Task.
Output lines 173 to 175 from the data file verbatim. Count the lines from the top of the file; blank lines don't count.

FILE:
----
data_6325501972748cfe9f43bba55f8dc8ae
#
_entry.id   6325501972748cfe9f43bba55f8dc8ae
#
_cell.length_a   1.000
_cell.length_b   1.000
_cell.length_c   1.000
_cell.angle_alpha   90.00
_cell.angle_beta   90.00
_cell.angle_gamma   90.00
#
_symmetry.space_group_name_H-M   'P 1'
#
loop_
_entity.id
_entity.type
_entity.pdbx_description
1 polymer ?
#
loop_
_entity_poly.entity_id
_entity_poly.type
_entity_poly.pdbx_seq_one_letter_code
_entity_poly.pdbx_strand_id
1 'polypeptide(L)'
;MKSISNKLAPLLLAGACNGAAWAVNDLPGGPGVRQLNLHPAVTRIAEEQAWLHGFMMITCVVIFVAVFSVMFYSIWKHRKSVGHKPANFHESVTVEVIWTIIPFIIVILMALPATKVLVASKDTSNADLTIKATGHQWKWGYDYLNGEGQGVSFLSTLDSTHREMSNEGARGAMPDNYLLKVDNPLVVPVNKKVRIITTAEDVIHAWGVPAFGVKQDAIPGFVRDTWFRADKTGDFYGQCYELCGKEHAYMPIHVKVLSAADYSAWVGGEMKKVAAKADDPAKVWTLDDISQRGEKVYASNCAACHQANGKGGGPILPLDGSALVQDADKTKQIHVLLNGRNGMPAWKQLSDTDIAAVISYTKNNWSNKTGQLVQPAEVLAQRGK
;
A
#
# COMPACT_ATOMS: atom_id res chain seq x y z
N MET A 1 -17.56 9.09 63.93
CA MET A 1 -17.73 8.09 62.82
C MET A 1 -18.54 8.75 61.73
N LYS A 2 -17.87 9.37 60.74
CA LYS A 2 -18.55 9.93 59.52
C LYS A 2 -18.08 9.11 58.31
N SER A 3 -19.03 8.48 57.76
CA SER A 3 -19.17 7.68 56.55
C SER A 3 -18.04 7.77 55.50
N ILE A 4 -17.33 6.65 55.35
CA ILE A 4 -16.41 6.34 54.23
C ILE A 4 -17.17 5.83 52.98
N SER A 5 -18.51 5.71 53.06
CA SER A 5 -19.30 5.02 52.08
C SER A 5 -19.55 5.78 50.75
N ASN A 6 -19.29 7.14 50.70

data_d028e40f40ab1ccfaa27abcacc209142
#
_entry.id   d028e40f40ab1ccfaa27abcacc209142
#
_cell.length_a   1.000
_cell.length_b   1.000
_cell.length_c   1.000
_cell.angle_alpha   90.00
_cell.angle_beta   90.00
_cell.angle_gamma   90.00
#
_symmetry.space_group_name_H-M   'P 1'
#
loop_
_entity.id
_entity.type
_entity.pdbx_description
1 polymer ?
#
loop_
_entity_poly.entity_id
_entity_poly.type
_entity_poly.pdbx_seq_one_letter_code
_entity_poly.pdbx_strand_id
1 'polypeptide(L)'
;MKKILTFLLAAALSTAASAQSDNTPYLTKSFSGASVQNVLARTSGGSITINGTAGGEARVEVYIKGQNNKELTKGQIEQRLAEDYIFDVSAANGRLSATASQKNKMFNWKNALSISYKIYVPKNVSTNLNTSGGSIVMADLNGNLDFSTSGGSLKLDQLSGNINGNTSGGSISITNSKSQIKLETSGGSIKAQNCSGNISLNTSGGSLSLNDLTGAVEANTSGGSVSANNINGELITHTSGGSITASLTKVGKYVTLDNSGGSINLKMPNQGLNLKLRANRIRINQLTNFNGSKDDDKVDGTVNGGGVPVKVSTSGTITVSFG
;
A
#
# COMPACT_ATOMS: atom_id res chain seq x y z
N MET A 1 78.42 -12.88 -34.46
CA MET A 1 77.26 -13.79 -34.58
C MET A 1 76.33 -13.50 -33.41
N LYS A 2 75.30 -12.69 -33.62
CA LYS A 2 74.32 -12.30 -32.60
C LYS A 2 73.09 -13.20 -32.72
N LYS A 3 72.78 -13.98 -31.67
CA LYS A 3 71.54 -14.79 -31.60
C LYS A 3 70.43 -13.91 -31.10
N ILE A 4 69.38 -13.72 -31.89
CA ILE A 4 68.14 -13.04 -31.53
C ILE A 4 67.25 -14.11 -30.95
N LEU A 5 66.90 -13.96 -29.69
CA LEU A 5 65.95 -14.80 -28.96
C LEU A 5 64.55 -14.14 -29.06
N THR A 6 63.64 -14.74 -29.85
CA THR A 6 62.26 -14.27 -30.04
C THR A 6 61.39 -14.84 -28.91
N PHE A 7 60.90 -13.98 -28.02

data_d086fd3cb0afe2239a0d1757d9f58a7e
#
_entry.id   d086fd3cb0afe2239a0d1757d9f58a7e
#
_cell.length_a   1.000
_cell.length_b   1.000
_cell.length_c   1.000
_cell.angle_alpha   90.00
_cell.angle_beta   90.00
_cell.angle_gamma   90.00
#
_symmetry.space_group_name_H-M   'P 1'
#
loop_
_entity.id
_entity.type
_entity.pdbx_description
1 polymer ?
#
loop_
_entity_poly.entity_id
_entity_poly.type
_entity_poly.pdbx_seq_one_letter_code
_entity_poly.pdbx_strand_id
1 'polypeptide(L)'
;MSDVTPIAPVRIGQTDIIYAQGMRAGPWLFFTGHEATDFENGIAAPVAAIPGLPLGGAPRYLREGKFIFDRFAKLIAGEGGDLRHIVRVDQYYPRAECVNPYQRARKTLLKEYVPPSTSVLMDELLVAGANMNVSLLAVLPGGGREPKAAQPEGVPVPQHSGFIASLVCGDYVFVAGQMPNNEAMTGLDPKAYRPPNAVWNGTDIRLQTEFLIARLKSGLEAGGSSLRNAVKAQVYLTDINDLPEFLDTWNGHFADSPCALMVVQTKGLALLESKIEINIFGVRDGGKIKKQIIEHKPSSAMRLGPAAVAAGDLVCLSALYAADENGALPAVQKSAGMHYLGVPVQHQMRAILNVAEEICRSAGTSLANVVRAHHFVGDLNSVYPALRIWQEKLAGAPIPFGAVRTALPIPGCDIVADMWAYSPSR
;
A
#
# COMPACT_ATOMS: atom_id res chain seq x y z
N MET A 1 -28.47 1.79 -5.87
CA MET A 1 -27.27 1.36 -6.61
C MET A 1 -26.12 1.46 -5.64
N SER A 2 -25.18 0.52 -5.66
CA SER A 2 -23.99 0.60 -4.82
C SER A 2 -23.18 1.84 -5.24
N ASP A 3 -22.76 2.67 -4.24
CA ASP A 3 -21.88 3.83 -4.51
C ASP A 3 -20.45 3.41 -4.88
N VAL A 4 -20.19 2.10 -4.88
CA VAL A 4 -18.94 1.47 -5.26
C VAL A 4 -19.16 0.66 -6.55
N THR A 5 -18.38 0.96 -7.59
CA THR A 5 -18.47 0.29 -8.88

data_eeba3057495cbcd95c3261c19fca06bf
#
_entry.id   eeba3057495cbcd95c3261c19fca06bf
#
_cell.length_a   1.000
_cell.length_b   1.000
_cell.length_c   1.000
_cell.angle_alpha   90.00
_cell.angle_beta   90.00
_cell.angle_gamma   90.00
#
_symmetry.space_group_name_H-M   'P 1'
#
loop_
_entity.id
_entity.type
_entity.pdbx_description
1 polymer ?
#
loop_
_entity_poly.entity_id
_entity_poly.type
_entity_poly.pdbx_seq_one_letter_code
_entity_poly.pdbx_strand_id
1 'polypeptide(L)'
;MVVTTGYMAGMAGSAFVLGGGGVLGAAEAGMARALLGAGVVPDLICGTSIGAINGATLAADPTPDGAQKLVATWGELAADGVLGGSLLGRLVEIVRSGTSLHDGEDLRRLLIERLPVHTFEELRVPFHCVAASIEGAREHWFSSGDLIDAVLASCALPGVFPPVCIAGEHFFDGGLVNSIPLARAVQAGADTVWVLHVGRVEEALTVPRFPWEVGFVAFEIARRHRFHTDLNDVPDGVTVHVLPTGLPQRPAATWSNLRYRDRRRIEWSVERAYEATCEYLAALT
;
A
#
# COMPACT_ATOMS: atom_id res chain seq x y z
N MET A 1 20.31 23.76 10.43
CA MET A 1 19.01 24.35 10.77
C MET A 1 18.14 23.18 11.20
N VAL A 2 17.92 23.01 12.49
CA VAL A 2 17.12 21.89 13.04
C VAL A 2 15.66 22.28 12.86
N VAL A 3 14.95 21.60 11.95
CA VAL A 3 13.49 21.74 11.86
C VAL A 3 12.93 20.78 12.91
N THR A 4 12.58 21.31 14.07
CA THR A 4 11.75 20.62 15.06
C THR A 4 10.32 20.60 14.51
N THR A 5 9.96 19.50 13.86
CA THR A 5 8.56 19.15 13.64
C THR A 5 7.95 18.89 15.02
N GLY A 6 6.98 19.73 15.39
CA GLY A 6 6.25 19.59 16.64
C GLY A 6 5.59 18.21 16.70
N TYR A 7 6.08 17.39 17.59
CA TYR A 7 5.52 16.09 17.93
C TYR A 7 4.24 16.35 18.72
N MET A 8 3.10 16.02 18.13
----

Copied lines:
N VAL A 2 17.92 23.01 12.49
CA VAL A 2 17.12 21.89 13.04
C VAL A 2 15.66 22.28 12.86